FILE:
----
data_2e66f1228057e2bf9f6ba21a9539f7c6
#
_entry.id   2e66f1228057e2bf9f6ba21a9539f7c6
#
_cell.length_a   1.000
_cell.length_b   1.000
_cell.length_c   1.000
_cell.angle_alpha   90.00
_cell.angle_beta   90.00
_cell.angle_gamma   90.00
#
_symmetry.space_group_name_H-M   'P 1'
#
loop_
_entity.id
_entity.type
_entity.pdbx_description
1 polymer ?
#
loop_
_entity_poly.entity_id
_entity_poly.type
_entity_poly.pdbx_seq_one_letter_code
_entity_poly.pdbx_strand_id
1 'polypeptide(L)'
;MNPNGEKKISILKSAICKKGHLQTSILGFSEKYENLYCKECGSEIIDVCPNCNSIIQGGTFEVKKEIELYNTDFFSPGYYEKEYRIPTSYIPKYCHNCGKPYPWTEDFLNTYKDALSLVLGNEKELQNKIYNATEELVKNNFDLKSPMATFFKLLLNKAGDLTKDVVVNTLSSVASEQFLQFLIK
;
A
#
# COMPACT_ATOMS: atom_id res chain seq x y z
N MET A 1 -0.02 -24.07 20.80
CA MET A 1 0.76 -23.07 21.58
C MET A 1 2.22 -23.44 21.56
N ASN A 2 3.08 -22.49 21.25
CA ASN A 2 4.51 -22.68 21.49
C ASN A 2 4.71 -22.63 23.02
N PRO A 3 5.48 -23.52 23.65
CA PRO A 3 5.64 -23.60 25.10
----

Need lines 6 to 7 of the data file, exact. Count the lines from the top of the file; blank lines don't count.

_cell.length_b   1.000
_cell.length_c   1.000